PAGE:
The last month has brought many exceptional experiences over at the farm. After 17 years, the cicadas are back and screaming away in the trees. Sometimes they fly close to me and Christi, but we run away as fast as we can because they look too similar to horseflies – we don’t want to stick around to find out which pest it really is! Other than the non-stop racket, there is also a lot of non-stop sneezing going on around here! Did you know that some horses are dealing with the same allergy triggers as you may be!?
You probably are sneezing more than usual because of the high pollen counts this year. Horses can react to allergens, like certain grasses or molds and dust, too. Clues that your horse may be allergic to something could be watery/teary eyes, coughing, or raised lumps on its body. A chronic coughing reaction is known as chronic obstructive pulmonary disease or “heaves.” Heaves is the result of inflammation in the horse’s lungs which makes it harder to breathe.
For me, I always dread the fact that warm summer weather brings back flies because I get an allergic reaction to some fly bites! Once the weather stays consistently hot, then the “summer itch” sets in. This isn’t the itch to go on vacation, or spend time at the beach; no, this is the itch that leaves me rolling around on the ground trying to scratch it! Some horses develop an allergy referred to as “sweet itch” (or “summer itch”), which is a reaction to the saliva of tiny biting flies called culicoides – that’s “Q-le-koid-z”. Once a horse with an allergy is bitten, it will develop an irritation and itchiness around the area. You may see your horse rubbing up against a tree, fence or its pasture pal. Lucky for me, I have my girl Christi who doesn’t mind giving me a back scratch! Unfortunately, once a horse develops an allergy, it has it for life. You can’t exactly prevent an allergy, but you can definitely implement best farm management practices to keep your farm in the best condition it can be for your horse!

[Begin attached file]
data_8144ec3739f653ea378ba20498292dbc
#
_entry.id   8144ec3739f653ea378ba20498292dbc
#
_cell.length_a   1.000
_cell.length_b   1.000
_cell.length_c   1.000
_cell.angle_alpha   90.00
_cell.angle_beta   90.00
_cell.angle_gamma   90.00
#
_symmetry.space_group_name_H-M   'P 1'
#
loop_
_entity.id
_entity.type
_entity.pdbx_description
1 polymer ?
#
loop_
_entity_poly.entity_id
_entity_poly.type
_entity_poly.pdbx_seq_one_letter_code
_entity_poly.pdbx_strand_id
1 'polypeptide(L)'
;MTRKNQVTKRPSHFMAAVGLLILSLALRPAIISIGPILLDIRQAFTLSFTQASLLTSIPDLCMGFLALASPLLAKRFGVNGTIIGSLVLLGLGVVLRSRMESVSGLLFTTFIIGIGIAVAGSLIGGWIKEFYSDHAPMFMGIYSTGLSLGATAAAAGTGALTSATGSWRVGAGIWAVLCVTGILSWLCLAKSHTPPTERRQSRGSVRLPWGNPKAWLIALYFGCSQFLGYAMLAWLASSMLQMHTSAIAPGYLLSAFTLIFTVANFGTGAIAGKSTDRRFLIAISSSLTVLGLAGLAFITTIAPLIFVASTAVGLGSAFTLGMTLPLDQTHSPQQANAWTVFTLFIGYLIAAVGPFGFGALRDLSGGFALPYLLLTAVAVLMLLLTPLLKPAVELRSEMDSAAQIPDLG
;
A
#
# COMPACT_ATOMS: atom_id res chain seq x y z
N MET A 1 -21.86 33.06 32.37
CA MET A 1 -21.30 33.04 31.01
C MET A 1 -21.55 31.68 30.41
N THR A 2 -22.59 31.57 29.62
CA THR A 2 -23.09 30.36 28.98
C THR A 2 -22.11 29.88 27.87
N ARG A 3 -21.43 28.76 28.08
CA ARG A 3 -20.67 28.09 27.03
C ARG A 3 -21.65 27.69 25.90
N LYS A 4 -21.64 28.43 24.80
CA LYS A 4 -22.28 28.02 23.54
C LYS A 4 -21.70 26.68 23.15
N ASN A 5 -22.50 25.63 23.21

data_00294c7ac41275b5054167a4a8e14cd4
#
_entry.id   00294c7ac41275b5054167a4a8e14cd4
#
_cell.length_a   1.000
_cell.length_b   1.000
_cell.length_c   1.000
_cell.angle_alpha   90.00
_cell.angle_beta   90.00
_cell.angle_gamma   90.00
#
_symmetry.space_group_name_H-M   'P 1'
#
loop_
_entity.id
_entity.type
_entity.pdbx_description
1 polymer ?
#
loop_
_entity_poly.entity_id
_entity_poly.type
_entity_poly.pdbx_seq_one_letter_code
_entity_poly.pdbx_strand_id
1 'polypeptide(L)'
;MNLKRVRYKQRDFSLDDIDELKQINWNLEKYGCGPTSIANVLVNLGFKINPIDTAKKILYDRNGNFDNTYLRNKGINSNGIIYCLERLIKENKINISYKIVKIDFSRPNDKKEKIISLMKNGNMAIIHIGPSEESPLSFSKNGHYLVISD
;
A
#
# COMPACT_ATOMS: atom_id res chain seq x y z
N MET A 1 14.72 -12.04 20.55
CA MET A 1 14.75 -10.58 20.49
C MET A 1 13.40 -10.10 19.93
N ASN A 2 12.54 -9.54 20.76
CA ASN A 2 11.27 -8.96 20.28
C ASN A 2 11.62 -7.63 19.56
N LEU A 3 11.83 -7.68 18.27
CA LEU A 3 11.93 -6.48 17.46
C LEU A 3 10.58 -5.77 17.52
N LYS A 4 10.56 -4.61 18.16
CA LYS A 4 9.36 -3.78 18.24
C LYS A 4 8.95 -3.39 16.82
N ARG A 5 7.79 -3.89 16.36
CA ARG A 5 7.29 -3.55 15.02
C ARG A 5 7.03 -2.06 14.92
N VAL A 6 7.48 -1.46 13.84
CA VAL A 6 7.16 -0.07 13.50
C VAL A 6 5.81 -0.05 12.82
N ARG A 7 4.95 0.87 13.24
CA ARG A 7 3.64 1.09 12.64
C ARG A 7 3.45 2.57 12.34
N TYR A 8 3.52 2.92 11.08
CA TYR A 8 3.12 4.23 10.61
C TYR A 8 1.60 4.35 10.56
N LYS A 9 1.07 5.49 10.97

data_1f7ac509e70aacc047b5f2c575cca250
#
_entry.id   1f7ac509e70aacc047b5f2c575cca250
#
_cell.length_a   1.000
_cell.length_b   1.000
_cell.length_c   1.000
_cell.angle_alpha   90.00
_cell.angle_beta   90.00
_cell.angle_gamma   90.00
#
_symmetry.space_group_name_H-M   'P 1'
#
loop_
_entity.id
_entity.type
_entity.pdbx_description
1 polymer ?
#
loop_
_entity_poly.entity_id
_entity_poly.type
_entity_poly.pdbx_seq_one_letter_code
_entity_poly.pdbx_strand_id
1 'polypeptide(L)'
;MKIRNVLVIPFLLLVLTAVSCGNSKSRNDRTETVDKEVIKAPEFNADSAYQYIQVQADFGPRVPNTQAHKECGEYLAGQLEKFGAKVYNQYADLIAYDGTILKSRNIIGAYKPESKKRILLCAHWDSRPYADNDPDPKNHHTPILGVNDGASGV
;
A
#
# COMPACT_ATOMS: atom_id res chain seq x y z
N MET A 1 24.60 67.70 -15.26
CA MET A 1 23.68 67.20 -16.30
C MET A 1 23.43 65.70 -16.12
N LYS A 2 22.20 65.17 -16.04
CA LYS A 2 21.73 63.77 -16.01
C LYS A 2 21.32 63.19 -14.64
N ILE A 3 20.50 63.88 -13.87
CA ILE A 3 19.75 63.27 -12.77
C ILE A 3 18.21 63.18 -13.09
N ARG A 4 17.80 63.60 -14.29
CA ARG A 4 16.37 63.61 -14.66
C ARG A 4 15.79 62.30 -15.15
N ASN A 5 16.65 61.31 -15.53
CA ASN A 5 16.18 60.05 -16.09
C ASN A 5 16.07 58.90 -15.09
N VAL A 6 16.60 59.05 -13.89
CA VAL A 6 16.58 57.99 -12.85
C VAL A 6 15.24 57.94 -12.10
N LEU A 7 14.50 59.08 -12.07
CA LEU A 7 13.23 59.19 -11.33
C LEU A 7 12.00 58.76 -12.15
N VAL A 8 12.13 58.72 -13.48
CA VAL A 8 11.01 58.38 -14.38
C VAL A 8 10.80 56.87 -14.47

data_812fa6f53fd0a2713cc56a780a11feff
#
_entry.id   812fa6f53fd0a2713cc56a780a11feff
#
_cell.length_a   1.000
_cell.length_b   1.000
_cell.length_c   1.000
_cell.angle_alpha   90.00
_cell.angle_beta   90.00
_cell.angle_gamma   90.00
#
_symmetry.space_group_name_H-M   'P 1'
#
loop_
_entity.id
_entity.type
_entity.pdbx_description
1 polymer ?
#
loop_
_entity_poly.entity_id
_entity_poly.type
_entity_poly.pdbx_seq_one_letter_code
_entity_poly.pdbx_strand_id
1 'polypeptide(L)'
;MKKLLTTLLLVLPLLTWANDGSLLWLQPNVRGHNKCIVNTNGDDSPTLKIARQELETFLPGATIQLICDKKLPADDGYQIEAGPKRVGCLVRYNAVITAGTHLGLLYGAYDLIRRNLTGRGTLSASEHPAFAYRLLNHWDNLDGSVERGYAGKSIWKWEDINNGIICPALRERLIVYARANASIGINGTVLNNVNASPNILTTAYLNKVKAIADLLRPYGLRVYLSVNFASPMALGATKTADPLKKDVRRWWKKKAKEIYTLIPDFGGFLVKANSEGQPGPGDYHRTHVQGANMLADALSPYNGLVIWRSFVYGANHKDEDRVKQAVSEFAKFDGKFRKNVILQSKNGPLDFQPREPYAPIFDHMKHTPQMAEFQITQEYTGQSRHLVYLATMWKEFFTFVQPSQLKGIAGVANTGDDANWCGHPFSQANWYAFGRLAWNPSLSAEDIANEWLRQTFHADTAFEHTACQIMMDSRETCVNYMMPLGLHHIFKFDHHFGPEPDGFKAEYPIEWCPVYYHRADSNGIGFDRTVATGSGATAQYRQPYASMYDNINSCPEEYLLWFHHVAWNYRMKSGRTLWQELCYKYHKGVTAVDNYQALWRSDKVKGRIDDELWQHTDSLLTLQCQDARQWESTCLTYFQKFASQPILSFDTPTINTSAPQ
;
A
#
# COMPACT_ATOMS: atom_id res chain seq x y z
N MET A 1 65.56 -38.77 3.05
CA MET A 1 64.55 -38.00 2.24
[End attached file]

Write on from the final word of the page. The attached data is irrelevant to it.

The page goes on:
Browse around esc.rutgers.edu for tips and tricks to keep a happier and healthier horse facility. Make sure you check out the “Ask the Expert” questions, too!
What kind of allergies do horses that you know have? Do they have the same reaction to tiny biting flies/culicoides as I do? Write your experiences below! And remember to email me at LordNelson@aesop.rutgers.edu if you need assistance dealing with your horse’s allergies!
Jun 14, 2013